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I often run into a situation where I want to print a 2d array to screen or file. My standard approach is this:

for(int q=0; q<x; q++)
{
    cout << "\n";
    for(int w=0; w<y; w++)
        cout << number[q][w] << "\t";
}

However, when the elements of number vary in length, this typically leads to the columns not being aligned properly. How can I add the correct amount of whitespace after (or before) each number to make the columns line up?

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1 Answer 1

up vote 5 down vote accepted

Use std::setw(), std::left and std::right.

#include <iostream>
#include <iomanip>

void printNumber(int x) {
    std::cout << "X:" << std::setw(6) << x << ":X\n";
}

void printStuff() {
    printNumber(528);
    printNumber(3);
    printNumber(73826);
    printNumber(37);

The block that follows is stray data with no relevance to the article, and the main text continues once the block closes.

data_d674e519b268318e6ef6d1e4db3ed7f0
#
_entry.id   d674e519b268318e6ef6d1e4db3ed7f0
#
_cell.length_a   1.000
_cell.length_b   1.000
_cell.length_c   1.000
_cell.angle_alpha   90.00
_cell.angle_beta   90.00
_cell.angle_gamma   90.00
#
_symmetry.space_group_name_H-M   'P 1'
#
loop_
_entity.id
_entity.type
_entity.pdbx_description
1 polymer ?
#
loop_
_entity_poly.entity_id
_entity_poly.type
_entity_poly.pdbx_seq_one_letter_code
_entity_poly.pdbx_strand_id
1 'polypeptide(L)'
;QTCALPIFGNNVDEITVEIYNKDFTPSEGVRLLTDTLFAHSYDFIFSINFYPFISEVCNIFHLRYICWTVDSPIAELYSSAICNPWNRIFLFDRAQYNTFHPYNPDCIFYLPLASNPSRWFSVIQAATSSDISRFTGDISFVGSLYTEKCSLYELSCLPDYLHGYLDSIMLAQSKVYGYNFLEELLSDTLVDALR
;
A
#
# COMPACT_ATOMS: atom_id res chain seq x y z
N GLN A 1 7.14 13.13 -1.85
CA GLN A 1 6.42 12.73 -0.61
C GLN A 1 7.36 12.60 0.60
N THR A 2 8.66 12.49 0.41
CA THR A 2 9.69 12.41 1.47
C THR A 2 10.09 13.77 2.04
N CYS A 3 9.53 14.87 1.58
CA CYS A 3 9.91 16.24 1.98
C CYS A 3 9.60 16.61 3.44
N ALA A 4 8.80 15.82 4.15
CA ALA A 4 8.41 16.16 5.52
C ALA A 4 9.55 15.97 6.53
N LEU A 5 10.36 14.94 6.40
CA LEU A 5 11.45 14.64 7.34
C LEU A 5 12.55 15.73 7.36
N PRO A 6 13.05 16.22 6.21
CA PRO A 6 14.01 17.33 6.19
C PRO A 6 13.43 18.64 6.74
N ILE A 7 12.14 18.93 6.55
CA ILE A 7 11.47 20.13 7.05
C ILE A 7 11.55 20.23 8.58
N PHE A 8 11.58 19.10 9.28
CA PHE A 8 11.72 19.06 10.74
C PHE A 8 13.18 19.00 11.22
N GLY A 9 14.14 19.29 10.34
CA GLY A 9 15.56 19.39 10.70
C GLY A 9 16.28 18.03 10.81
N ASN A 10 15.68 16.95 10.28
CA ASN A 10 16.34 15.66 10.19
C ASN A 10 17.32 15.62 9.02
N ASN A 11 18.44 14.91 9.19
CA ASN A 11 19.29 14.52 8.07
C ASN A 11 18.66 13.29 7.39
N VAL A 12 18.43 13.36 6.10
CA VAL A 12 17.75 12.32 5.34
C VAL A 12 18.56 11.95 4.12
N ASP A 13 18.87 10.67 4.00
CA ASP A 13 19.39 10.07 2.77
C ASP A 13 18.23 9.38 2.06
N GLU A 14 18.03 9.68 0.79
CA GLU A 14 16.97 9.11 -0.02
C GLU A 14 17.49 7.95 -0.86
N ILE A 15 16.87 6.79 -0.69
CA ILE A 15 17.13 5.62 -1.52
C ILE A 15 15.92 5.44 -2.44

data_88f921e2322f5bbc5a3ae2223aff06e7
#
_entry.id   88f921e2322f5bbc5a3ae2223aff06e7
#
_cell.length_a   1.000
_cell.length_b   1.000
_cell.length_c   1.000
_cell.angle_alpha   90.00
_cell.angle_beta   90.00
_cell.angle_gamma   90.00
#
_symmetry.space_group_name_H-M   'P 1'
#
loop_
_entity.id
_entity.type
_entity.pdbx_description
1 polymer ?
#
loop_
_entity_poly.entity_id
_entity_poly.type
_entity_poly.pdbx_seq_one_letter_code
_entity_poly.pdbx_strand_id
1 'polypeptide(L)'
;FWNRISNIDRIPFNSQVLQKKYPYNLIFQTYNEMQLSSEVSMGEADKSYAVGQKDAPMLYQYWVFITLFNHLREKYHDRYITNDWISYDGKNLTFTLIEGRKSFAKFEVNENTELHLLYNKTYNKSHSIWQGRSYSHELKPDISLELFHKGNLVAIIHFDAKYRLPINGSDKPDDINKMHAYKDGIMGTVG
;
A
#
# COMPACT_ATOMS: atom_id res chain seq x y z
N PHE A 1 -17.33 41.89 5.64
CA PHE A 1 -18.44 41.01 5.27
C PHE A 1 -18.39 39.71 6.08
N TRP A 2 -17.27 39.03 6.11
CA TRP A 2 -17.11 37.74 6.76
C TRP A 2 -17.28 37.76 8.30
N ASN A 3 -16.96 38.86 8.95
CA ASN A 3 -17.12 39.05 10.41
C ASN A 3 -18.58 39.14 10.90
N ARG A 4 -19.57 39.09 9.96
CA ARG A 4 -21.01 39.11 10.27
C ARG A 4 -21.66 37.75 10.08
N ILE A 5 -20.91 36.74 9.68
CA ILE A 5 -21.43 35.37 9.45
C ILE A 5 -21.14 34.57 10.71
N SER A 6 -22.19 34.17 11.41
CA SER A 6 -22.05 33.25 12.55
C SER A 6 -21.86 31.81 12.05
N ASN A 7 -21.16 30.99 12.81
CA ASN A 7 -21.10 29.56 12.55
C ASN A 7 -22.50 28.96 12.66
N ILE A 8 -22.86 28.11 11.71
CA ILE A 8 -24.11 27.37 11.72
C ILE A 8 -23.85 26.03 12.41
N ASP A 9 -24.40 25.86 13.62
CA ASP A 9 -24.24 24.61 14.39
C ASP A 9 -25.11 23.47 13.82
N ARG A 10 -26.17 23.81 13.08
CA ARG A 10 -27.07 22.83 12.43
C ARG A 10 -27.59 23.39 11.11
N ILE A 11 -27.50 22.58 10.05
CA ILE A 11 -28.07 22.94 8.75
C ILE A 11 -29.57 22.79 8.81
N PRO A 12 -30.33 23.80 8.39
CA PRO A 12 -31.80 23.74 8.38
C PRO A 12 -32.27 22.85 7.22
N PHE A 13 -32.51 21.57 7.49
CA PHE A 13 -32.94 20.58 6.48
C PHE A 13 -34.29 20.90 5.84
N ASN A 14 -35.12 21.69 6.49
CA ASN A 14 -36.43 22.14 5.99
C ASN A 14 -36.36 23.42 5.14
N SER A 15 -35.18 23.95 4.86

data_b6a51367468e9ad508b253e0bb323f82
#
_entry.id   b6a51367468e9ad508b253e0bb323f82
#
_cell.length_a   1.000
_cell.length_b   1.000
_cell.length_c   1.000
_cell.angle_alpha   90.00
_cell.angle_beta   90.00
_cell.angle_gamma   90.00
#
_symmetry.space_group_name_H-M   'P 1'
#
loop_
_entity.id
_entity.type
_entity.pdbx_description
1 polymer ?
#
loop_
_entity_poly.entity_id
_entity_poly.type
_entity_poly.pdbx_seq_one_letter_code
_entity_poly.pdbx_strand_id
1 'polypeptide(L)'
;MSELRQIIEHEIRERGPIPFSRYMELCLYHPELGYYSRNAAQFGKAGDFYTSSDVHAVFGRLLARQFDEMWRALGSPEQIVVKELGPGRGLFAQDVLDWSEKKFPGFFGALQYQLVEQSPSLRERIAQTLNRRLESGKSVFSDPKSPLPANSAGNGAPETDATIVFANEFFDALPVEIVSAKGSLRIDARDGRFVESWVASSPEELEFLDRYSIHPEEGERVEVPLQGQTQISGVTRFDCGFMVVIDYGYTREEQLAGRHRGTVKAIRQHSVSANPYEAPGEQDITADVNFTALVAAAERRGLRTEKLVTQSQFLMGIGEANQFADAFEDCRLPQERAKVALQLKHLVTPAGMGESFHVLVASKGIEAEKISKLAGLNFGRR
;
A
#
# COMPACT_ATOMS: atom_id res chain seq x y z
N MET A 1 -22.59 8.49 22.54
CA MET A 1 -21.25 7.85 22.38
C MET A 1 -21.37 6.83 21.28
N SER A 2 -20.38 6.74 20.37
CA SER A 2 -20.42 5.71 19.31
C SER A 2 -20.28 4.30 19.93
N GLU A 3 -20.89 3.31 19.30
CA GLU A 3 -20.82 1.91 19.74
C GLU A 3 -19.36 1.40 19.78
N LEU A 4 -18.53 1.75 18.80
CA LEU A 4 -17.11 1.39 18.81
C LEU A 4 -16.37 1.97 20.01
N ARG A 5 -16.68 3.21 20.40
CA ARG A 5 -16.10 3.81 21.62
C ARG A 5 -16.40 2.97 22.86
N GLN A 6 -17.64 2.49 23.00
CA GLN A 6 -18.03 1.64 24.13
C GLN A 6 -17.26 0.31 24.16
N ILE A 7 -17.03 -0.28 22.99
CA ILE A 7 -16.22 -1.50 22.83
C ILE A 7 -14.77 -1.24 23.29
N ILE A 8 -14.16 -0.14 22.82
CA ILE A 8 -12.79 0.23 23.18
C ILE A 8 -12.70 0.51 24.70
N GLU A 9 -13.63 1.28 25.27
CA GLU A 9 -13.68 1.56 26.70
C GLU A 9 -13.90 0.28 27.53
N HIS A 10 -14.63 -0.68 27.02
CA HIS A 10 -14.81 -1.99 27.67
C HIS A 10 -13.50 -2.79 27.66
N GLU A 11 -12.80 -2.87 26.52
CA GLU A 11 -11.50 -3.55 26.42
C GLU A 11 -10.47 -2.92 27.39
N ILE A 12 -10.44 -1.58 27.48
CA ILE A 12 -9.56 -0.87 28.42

}

int main() {
    std::cout << "Left-aligned\n";
    std::cout << std::left;
    printStuff();
    std::cout << "Right-aligned\n";
    std::cout << std::right;
    printStuff();
}

Output:

Left-aligned
X:528   :X
X:3     :X
X:73826 :X
X:37    :X
Right-aligned
X:   528:X
X:     3:X
X: 73826:X
X:    37:X

(Demo: http://ideone.com/6IdIc.)

In this example, I've used 6 as the maximum width expected. If you don't know the maximum, you'll either need to do an initial pass through your data to find out, or just use the maximum possible for the data-type you're using (to make this portable, you could use std::numeric_limits<T>::max).

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Great answer Oli. The extra details are very helpful. –  Matt Munson Jul 4 '12 at 19:22

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